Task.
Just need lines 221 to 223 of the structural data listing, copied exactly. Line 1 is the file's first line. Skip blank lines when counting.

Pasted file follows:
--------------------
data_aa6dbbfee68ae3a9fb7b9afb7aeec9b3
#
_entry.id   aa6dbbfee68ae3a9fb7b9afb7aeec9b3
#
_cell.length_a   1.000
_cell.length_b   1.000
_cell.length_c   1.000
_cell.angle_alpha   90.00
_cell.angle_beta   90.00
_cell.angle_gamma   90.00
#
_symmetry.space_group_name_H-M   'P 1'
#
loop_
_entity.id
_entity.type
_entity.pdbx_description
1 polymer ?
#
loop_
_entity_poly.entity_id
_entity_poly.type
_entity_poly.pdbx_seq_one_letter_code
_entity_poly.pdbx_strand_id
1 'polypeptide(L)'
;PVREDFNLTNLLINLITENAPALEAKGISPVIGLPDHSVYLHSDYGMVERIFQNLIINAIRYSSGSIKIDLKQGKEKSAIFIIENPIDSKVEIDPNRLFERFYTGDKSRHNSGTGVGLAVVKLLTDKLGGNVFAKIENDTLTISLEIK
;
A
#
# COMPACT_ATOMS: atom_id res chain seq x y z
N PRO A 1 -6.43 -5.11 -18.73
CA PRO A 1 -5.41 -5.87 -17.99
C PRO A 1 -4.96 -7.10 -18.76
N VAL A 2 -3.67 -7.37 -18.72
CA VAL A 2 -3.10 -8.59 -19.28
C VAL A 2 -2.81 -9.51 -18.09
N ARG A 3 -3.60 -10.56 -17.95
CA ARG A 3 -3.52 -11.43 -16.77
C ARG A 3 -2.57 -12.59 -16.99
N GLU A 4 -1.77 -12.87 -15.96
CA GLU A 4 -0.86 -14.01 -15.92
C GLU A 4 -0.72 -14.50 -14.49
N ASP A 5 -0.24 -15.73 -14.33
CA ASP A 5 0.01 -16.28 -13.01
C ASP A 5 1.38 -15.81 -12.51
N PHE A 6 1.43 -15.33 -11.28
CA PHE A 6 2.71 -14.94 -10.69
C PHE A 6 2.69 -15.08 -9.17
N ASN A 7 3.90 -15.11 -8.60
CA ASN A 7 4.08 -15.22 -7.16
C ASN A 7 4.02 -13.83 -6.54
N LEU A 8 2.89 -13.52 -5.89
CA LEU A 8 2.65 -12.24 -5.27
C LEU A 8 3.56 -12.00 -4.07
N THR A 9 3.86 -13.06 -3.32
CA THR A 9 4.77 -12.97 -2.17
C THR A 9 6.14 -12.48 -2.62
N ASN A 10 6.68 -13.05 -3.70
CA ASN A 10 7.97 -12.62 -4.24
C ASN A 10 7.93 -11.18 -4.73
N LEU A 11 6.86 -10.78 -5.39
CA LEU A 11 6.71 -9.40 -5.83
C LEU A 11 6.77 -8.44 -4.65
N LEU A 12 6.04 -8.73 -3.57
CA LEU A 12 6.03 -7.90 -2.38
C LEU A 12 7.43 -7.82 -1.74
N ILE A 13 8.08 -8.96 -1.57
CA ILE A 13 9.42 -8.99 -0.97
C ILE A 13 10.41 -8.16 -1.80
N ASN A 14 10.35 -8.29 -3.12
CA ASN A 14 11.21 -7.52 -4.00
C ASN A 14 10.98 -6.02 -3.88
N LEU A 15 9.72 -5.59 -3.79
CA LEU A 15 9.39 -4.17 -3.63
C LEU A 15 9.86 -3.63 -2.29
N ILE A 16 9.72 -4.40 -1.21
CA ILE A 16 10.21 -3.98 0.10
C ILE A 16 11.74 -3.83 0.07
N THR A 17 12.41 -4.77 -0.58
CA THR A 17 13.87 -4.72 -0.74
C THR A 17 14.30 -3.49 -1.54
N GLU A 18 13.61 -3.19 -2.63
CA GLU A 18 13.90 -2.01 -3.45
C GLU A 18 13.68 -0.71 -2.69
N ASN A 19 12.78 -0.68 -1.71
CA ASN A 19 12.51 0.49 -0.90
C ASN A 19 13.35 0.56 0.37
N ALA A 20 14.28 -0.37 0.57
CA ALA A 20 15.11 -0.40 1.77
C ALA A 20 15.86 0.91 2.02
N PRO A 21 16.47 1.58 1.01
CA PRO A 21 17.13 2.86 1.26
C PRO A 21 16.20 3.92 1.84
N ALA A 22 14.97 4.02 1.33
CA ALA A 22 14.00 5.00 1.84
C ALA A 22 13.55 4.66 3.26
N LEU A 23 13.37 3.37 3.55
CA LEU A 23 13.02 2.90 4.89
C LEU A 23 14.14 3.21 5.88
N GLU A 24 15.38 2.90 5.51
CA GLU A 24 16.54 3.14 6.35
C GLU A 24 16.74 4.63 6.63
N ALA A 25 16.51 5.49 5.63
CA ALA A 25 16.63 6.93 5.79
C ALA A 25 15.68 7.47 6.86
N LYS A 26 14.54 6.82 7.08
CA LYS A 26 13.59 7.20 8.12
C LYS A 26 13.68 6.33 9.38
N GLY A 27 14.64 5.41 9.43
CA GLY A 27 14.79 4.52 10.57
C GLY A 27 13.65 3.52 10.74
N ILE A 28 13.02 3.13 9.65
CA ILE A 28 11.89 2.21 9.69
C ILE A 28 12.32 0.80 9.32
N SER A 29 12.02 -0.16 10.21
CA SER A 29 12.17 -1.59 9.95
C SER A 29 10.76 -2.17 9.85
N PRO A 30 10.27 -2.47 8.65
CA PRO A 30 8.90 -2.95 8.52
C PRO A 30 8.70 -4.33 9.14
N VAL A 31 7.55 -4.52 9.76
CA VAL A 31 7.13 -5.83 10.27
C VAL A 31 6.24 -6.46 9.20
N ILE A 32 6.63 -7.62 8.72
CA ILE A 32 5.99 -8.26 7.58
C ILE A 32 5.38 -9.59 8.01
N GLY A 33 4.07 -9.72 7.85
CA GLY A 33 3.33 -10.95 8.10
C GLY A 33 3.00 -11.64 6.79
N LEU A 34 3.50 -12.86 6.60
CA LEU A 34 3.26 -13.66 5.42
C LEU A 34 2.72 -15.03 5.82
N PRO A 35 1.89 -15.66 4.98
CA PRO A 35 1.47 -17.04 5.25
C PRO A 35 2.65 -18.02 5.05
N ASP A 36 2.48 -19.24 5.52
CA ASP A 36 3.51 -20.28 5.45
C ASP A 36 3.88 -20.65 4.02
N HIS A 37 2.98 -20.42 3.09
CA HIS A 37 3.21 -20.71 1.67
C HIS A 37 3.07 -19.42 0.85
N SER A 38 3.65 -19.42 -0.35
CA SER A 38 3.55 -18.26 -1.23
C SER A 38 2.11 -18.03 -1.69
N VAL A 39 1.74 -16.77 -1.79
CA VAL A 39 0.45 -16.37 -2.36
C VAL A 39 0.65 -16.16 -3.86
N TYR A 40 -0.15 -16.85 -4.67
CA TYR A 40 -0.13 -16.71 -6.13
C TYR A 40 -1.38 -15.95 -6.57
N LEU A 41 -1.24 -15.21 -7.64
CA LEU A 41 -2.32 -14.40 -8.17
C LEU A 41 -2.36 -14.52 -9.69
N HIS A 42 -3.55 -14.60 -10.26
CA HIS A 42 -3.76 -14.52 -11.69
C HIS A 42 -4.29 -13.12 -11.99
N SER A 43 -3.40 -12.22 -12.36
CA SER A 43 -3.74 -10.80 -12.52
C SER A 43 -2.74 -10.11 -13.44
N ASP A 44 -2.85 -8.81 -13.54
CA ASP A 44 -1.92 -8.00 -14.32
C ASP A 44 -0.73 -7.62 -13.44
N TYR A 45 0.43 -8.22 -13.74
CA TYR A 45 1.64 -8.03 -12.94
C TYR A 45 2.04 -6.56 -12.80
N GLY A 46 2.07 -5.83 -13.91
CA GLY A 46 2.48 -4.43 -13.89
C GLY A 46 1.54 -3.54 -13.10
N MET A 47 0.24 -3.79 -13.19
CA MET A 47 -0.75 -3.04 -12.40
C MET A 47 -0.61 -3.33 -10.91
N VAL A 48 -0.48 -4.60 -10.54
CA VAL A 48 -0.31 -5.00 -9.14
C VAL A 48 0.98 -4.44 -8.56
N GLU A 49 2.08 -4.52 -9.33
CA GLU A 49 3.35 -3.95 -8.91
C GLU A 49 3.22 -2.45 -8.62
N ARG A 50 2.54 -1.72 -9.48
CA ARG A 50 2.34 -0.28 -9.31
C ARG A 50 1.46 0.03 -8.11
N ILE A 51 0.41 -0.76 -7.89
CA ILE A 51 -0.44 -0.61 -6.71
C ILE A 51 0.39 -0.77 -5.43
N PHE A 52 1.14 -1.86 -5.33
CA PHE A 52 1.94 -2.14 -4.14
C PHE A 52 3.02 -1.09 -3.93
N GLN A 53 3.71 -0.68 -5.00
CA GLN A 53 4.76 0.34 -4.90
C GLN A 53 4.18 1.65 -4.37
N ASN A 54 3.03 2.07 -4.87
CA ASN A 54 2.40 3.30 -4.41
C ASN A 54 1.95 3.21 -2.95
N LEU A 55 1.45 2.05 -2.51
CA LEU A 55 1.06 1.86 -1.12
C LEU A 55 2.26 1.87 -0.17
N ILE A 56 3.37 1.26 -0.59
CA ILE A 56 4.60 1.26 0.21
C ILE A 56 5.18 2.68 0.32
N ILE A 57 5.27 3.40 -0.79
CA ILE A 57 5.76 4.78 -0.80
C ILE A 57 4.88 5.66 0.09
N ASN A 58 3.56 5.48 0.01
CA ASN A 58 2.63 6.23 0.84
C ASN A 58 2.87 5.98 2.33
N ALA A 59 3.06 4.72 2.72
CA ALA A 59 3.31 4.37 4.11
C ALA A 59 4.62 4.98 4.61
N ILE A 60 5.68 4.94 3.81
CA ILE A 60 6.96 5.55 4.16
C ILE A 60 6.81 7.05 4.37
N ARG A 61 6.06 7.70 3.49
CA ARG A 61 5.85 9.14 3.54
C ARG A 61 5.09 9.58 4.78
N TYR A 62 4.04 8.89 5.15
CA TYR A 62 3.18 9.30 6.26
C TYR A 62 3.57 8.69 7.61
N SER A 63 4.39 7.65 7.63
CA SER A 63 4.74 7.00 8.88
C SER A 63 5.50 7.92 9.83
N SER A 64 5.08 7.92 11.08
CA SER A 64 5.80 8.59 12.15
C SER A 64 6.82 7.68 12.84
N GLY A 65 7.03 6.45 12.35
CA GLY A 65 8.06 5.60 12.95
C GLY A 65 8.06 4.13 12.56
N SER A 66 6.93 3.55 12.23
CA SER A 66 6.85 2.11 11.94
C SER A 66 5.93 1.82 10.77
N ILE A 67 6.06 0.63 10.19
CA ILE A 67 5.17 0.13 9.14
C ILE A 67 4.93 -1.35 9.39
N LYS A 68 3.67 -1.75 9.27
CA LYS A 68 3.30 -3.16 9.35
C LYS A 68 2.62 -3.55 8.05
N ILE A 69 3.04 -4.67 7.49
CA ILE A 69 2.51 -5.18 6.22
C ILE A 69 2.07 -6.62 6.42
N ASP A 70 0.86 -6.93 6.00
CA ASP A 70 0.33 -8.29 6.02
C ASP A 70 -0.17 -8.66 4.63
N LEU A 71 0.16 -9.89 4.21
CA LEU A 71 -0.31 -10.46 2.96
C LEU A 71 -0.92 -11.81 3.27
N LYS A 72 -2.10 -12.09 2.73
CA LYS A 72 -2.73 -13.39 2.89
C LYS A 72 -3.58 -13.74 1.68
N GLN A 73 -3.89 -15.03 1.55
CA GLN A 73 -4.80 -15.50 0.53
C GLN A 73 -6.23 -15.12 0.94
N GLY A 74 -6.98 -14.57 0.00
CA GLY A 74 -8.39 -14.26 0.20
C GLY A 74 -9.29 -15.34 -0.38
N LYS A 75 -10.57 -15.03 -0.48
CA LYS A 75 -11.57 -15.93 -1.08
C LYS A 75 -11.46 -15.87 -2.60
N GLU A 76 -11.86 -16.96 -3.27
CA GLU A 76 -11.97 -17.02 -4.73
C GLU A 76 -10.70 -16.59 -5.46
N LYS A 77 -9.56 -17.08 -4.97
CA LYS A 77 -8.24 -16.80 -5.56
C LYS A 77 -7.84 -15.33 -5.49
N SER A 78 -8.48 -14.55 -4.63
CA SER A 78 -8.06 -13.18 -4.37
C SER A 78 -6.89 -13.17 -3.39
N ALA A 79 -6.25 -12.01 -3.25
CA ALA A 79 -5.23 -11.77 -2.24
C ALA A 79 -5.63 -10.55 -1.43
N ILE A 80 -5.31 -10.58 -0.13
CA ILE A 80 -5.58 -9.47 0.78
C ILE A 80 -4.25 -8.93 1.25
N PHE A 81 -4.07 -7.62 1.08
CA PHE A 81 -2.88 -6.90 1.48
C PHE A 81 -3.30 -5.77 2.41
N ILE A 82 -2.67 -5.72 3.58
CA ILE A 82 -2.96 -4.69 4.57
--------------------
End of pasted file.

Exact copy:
CA SER A 64 5.80 8.59 12.15
C SER A 64 6.82 7.68 12.84
N GLY A 65 7.03 6.45 12.35